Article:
Saturday, October 04, 2008

Grinders and Mills

Dried whole grains form the basis for any serious long term food storage program. Dried whole grains can also be used for medium term food storage programs at significant cost savings over more processed foods. Example – a pound and a half of corn meal costs about what? Three bucks? So for a ten spot I could get four and half pounds of corn meal. For that same $10 I can get fifty pounds of dried corn at the feed store. What’s the difference between fifty pounds of dried corn and the same amount of corn meal? A grinder and a couple hours of effort.

The example above used corn. We can see similar cost savings with flour and wheat. Around here, 50 pounds of hard red winter wheat costs $12. Wheat, properly stored (read the blog entries below – February 10, 2008 and February 22, 2006) lasts forever. Flour, due to the milling process can go rancid after a period of time so not only is it more expensive, it is also less durable. The difference between whole wheat grain and flour? A grinder.

Back to Basics
The first wheat grinder (I call them grinders but I think the proper term is mill) we bought was the Back to Basics grain mill. It cost about $60 pre-Y2K and it’s not much more expensive now. It is quite small – about the size of a carton of cigarettes. It works fine for grinding wheat into flour. Over the years, I have ground wheat for many a loaf of bread – nothing like home made bread from wheat you ground yourself.

It works “okay” for grinding corn into meal. The steel plates are adjustable – a bit, but corn is oilier than wheat and it gets clogged up at times necessitating taking it apart and brushing off the mechanism with an old toothbrush I keep for just that purpose. When milling corn one must also poke around in the hopper (I use a chopstick) to keep the corn flowing. But again, wheat grinds up just fine with no problems.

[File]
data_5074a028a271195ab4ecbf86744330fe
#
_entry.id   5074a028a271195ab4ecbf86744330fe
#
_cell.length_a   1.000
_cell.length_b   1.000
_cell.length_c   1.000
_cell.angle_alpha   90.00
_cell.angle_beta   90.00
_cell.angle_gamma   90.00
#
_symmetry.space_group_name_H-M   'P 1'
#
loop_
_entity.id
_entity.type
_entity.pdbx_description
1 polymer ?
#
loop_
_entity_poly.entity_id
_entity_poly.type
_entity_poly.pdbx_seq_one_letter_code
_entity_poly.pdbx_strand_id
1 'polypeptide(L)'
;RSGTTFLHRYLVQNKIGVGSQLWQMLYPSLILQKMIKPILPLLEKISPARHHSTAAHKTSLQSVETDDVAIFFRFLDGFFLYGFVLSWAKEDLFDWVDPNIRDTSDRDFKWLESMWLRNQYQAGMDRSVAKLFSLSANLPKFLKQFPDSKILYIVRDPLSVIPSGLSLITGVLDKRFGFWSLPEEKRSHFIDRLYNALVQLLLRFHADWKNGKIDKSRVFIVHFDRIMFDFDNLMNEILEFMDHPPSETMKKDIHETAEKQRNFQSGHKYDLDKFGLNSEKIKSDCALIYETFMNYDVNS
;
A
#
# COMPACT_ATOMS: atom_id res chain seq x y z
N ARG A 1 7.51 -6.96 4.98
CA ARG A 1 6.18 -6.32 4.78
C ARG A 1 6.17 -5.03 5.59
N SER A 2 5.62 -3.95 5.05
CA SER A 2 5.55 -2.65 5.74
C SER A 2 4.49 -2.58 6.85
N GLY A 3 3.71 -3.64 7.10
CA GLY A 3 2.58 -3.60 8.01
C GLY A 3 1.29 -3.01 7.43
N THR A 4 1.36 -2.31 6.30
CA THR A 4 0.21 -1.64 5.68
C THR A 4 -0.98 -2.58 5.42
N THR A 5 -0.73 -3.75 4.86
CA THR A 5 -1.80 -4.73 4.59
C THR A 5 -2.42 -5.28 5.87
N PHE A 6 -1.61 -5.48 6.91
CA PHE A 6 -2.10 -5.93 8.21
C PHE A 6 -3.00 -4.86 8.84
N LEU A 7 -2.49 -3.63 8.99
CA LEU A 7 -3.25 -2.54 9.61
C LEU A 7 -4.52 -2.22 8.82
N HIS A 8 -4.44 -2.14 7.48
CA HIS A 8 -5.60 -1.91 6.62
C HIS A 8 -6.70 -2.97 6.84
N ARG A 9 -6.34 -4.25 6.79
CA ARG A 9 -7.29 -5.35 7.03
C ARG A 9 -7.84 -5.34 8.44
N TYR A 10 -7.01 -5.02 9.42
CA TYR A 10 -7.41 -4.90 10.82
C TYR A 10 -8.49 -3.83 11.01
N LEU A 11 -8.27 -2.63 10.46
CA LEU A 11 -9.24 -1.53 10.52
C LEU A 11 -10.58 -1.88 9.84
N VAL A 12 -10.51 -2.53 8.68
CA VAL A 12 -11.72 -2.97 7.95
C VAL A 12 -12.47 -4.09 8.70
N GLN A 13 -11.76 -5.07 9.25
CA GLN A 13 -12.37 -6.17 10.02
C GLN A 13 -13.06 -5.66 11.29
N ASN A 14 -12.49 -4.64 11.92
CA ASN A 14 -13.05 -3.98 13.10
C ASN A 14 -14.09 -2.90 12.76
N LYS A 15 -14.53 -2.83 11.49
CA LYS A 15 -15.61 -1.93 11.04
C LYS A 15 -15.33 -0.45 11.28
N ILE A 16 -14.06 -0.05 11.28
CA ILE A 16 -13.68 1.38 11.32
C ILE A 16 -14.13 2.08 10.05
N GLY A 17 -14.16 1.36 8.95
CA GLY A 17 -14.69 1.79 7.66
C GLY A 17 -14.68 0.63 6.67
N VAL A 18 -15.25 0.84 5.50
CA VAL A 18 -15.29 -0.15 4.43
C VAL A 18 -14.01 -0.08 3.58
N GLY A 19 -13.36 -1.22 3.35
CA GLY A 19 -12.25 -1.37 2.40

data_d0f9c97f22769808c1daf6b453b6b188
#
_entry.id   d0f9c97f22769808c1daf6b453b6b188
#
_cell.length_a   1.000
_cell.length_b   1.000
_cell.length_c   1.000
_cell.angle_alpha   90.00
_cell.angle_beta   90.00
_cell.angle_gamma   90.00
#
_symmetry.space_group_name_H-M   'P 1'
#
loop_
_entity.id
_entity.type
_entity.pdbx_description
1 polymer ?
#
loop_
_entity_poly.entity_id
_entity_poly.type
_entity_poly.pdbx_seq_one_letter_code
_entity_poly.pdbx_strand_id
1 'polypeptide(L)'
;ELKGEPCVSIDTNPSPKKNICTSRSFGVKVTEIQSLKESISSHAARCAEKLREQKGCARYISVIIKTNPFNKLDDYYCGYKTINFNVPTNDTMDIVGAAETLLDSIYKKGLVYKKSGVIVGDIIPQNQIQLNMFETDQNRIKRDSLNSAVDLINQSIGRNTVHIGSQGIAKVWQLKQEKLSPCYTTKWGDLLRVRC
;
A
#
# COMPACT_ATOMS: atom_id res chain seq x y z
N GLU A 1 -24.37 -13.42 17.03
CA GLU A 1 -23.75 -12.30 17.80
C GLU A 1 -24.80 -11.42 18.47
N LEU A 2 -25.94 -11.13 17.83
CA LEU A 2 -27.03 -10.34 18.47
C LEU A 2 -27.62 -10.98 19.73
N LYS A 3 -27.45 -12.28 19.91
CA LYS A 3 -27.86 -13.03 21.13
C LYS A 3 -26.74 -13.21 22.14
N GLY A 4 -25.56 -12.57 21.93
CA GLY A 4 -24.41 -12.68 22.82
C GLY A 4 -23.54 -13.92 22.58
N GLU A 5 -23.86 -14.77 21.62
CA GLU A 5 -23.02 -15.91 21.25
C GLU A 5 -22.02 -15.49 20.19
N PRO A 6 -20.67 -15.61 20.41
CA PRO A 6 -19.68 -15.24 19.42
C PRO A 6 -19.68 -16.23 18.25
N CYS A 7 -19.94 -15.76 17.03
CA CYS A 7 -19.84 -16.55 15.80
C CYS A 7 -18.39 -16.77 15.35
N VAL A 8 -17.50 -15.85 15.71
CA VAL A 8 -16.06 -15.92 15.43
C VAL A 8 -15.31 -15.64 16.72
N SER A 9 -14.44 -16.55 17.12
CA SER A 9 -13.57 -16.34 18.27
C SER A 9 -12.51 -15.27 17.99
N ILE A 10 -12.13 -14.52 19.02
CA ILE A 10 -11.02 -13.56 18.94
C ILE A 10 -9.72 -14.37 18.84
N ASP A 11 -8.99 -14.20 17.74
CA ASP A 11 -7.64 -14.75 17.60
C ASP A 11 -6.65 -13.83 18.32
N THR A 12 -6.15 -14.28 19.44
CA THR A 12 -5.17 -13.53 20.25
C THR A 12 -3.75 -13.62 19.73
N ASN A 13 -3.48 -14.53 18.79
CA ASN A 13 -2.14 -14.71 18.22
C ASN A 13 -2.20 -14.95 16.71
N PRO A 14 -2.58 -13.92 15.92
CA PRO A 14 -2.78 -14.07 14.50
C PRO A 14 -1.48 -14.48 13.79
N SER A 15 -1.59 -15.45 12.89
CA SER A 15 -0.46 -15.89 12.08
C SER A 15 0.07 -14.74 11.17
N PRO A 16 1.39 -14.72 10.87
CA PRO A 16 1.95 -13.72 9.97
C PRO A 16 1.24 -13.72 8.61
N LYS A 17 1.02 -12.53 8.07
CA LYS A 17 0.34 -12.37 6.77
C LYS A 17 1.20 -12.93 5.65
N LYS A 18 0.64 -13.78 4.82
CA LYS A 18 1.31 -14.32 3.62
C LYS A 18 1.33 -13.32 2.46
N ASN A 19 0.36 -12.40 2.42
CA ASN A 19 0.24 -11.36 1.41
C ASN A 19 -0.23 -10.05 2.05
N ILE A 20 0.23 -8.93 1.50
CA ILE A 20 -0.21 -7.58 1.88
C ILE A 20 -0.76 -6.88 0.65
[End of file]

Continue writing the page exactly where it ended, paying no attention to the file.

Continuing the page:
Because of the problems we had grinding corn with the Back to Basics mill we searched about for another, more suitable option until we found the Corona. This is the AK-47 of grain mills – it is tougher than woodpecker lips and being “manufactured from the finest quality cast iron” it weighs about as much as an AK. It is made in Colombia by and for people who know all about grinding corn. It costs less than $40 and grinds corn into perfect meal like nobody’s business.

I recently gave a class on grinding, milling and processing various foods and we tried to grind some wheat in our Corona. First pass through – not so good. Very rough texture. Second pass through – it was okay but not great. The Corona is for corn and I guess in a pinch wheat - but really it was designed for corn. And it does a great job with it. I love this mill.

Country Living Grain Mill
I pinched pennies and saved for years until I could finally afford this mill. It is so popular in the more serious preparedness circles that it even has its own acronym – CLGM. We bought ours from Frugal’s (link on the right over there) for around $350. They are now about $400. I also purchased with this mill the “Power Arm” and having tried using it with and without, I would advise you to spend a little extra and get one. I did not buy the chute which guides the flour into the bowl one places beneath the mill when grinding. Instead, I just tape a piece of aluminum foil to the mill and shape it as needed. Ugly but cheap and effective.